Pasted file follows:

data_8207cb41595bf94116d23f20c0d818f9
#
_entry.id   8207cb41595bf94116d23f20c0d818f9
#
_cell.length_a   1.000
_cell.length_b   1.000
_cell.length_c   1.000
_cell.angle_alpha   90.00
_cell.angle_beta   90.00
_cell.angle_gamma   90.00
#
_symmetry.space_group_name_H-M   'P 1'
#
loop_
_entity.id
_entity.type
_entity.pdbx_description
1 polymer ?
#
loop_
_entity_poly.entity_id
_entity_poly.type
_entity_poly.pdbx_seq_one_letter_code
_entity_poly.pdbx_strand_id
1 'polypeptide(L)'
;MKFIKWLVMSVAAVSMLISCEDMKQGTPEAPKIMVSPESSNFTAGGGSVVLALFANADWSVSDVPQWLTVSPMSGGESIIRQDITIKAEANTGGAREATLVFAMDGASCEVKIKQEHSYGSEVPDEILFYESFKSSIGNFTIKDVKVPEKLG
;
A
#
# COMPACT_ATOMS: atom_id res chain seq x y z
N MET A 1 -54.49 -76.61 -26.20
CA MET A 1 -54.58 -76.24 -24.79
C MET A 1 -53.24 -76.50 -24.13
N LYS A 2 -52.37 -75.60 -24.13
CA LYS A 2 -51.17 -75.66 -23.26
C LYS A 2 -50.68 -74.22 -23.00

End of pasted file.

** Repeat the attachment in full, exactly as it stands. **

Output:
data_8207cb41595bf94116d23f20c0d818f9
#
_entry.id   8207cb41595bf94116d23f20c0d818f9
#
_cell.length_a   1.000
_cell.length_b   1.000
_cell.length_c   1.000
_cell.angle_alpha   90.00
_cell.angle_beta   90.00
_cell.angle_gamma   90.00
#
_symmetry.space_group_name_H-M   'P 1'
#
loop_
_entity.id
_entity.type
_entity.pdbx_description
1 polymer ?
#
loop_
_entity_poly.entity_id
_entity_poly.type
_entity_poly.pdbx_seq_one_letter_code
_entity_poly.pdbx_strand_id
1 'polypeptide(L)'
;MKFIKWLVMSVAAVSMLISCEDMKQGTPEAPKIMVSPESSNFTAGGGSVVLALFANADWSVSDVPQWLTVSPMSGGESIIRQDITIKAEANTGGAREATLVFAMDGASCEVKIKQEHSYGSEVPDEILFYESFKSSIGNFTIKDVKVPEKLG
;
A
#
# COMPACT_ATOMS: atom_id res chain seq x y z
N MET A 1 -54.49 -76.61 -26.20
CA MET A 1 -54.58 -76.24 -24.79
C MET A 1 -53.24 -76.50 -24.13
N LYS A 2 -52.37 -75.60 -24.13
CA LYS A 2 -51.17 -75.66 -23.26
C LYS A 2 -50.68 -74.22 -23.00